People in Poland Are Learning to Shoot AK-47s to Prepare for a Russian Invasion

Shortly after Russia first invaded Ukraine in February, Polish civilians started flocking to shooting ranges to learn how to use AK-47s, Glocks, and more.
Anya Zoledziowski
Toronto, CA
​Many Polish civilians are learning how to shoot—just in case—because they're scared Russia will invade them.
Many Polish civilians are learning how to shoot—just in case—because they're scared Russia will invade them. (All photos by author) 

WARSAW, Poland — Scared that Russian President Vladimir Putin will eventually target them, Polish civilians, many of them women, are flocking to gun ranges so they can learn how to shoot Glocks and AK-47s.

The number of people coming to shoot guns has tripled at Strzelnica Warszawianka, a gun range and shooting school in the Polish capital Warsaw that’s tucked in a basement underneath a swimming pool, since the war erupted, one instructor told VICE World News.

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“Due to Russia’s invasion in Ukraine, there are more and more people wanting to learn how to use weapons and shoot,” Marcin Chewiński said in Polish. “They’re scared for their own family and themselves. They want to learn how to use weapons because it’s unknown what will happen in Poland.”

Marcin Chewiński , an instructor at Strzelnica Warszawianka in Warsaw, Poland.

Marcin Chewiński , an instructor at Strzelnica Warszawianka in Warsaw, Poland.

The same is happening elsewhere in Poland. In Włocławek, a city 150 kilometres northwest of Warsaw, broadcaster TVN reported that a shooting range set up a program to teach civilians how to defend themselves after it started receiving hundreds of requests for help when Russia first invaded Ukraine in February.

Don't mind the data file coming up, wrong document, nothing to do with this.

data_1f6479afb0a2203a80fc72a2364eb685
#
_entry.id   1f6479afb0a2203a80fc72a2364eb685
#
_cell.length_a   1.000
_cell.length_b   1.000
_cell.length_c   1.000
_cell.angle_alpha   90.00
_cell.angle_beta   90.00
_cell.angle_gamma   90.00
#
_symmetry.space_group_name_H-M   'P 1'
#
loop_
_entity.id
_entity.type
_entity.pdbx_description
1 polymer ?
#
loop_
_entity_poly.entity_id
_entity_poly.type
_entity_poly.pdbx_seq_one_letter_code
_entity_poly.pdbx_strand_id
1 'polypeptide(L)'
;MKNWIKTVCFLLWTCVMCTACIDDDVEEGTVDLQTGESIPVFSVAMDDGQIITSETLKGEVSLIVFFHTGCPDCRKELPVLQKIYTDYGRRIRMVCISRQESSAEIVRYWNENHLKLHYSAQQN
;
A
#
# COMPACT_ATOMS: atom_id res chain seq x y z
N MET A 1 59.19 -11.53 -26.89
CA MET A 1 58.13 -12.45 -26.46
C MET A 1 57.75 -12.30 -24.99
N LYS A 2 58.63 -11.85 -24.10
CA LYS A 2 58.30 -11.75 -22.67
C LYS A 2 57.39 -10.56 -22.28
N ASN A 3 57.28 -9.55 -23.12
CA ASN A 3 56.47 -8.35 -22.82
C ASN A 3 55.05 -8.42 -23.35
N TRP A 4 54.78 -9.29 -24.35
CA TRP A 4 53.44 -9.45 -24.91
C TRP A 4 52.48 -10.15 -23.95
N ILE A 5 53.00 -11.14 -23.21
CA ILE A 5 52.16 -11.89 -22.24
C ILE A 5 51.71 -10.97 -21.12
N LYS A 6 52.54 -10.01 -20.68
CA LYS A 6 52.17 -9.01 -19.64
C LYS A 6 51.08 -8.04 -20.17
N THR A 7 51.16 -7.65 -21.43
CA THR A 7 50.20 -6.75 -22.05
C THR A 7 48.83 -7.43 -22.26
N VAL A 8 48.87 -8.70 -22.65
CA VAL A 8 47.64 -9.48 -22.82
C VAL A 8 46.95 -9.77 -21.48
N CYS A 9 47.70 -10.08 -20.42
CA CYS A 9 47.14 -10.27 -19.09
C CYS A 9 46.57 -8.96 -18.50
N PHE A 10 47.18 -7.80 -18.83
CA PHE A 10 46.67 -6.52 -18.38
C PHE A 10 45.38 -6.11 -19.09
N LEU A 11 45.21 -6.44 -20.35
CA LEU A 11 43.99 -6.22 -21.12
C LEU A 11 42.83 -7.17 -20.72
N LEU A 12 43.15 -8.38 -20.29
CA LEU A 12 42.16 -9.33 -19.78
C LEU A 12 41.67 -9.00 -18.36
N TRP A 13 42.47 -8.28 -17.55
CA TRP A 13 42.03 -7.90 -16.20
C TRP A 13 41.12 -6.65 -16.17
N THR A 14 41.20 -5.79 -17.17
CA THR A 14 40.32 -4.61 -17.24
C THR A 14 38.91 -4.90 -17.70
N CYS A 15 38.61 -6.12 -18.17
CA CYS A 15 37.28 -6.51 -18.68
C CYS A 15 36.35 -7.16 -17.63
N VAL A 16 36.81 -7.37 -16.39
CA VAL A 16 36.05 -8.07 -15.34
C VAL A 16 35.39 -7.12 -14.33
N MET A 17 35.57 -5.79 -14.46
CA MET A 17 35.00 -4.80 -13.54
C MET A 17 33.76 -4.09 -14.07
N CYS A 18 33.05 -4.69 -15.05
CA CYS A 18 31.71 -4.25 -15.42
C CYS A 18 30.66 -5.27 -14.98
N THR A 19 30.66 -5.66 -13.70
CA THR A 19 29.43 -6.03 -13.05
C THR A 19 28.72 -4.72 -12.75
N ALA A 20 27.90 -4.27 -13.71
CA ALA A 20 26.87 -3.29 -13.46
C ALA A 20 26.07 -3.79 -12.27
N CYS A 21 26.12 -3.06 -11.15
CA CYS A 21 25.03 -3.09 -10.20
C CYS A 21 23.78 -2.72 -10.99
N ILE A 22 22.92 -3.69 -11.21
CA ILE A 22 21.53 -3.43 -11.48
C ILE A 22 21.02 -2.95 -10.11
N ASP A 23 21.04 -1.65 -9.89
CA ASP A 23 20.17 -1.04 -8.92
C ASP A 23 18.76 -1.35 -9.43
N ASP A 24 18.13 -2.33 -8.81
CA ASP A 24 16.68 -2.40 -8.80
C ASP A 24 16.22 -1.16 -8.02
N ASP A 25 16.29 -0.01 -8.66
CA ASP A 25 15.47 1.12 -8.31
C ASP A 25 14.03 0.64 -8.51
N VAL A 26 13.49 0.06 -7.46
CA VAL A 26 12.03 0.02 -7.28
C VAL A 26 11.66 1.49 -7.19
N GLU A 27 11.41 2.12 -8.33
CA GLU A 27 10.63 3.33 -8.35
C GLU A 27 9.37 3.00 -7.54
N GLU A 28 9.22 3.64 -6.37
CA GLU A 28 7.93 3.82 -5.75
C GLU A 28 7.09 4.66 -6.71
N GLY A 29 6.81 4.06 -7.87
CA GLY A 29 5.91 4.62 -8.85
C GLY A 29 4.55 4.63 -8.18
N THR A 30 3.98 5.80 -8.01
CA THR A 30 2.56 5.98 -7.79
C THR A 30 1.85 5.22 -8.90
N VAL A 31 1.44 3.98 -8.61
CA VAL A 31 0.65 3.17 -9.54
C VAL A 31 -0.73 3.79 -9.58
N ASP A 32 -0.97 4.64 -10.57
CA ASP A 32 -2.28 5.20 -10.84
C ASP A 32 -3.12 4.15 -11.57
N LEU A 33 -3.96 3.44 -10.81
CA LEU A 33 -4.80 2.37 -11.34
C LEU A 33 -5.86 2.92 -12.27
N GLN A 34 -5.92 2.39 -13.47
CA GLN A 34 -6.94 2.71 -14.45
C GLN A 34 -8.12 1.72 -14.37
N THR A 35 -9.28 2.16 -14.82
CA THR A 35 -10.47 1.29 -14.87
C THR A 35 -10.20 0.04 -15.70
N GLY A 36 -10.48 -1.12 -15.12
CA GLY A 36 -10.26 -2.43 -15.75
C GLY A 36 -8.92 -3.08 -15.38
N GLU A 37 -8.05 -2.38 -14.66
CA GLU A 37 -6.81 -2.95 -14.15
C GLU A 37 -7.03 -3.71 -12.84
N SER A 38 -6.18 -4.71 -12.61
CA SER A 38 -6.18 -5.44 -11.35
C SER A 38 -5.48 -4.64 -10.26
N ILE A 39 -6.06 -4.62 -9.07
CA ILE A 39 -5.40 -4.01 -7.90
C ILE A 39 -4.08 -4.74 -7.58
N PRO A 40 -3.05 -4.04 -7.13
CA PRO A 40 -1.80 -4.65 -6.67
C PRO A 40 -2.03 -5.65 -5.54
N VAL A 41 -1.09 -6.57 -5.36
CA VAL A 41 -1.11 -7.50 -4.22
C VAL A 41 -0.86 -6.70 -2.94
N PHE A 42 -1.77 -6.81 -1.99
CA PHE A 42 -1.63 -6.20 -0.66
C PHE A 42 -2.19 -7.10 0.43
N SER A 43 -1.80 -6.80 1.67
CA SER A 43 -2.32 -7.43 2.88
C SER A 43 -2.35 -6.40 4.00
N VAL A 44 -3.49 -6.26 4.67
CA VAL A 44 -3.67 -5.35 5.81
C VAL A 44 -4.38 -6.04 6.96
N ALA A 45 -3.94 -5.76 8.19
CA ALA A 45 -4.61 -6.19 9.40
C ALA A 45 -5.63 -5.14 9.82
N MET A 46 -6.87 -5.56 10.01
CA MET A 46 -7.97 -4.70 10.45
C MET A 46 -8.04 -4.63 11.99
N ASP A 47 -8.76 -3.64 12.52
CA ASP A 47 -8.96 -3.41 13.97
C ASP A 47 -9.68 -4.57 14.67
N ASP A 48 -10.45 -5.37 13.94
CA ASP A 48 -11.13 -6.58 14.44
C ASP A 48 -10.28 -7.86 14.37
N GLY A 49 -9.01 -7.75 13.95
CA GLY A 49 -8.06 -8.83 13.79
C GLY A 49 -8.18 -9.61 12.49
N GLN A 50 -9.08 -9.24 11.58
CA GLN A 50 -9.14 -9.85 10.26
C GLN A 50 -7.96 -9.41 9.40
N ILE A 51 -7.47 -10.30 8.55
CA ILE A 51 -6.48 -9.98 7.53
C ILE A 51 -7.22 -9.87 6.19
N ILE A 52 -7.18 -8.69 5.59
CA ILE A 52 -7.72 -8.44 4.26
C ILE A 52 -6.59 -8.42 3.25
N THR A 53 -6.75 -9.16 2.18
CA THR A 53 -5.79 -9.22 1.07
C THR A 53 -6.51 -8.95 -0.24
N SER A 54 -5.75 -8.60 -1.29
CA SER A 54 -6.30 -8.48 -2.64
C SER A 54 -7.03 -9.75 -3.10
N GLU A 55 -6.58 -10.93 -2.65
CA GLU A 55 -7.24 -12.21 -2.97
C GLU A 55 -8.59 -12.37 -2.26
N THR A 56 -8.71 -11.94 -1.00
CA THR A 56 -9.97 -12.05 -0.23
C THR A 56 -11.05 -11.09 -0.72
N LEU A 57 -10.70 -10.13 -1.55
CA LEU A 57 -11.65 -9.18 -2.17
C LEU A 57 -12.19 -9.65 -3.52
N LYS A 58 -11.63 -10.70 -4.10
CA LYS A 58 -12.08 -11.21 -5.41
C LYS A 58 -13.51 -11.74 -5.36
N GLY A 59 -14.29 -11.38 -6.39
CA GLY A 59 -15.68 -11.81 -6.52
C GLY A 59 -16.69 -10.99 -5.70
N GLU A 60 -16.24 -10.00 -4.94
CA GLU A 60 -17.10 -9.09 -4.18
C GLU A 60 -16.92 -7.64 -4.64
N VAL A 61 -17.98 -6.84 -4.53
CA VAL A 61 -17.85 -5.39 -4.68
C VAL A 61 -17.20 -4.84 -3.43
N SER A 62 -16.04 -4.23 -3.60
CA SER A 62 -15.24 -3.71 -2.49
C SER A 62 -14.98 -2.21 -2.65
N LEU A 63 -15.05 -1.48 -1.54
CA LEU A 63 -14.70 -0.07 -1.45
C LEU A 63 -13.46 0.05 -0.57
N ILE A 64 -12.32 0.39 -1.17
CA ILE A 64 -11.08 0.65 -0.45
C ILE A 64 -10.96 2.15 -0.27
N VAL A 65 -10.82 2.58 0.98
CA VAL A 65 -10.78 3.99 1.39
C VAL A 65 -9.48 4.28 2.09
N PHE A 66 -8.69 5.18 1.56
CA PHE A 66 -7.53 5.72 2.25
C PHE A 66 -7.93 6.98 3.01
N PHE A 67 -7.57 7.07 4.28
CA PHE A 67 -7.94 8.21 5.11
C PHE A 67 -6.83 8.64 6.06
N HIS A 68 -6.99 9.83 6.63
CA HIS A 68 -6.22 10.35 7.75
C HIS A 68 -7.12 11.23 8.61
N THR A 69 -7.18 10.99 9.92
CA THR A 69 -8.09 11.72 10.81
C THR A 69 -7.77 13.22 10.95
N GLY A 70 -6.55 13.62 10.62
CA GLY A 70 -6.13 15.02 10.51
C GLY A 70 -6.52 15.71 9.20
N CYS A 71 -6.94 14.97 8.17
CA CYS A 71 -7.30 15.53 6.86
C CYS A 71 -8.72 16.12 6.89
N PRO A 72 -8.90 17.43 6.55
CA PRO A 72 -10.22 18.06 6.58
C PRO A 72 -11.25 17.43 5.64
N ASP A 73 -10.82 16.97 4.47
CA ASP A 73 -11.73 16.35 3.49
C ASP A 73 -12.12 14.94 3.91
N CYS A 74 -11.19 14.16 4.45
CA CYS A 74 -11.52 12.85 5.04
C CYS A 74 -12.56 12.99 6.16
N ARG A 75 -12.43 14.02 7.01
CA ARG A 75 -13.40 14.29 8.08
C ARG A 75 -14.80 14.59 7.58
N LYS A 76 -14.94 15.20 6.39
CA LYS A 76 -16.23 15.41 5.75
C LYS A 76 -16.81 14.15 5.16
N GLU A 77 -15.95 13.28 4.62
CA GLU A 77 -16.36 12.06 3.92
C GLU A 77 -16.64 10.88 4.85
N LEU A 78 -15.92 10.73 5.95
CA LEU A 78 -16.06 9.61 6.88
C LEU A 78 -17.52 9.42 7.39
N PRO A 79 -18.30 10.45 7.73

Most often, people want to learn how to use AK-47 rifles—a firearm that’s banned in some countries—but smaller pistols—Glocks, Makarovs—are popular too, said Chewiński, who’s been shooting since he was a kid. 

“Generally, we have the same weapons that Ukrainians or Russians have.”  

Ukrainians in Poland who had never shot a gun before showed up at Strzelnica Warszawianka during the early weeks of the war so they could learn before heading out to the front line.

“We helped them learn. I hope they survive the war,” Chewiński said. 

Today, many Poles are preparing for a Russian invasion because they understand Russian aggression and imperialism intimately. They and people living in nearby post-Soviet countries are worried Russia will attack them next.  

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Popular pistols at Strzelnica Warszawianka.

Popular pistols at Strzelnica Warszawianka often found out east.

In Poland, gun laws are fairly strict, so owning one isn’t easy: it takes months to go through all the prerequisite background checks, and some firearms have to be registered with police.  But Chewiński said Poland’s government will likely loosen the restriction soon, which will make owning a gun easier. “Of course to access weapons you’ll have to get psychiatric clearance. You can’t just show your ID and buy a weapon,” he said.

Chewiński said all sorts of people are coming into the shooting range, with women often outnumbering men. “Women who are starting out and come to us shoot more precisely than men at the start. They’re more calm and collected,” he said. 

Ania Bronowicka, 36, has been shooting at Strzelnica Warszawianka for six years. She said “lately more and more” women are showing up. 

Ania Bronowicka has been shooting at Strzelnica Warszawianka for six years.

Ania Bronowicka has been shooting at Strzelnica Warszawianka for six years.

“They want to know how to shoot, you know. In case anything happens then it’s important to know how to operate weapons,” Bronowicka said. “But I think it’s also a great idea for spending free time and to meet great people.”

The centre has been so busy that Bronowicka called ahead on Wednesday to find out how busy it was. “I even asked if it’s worth coming down… It wasn’t like that. Before there was always room,” Bronowicka said. 

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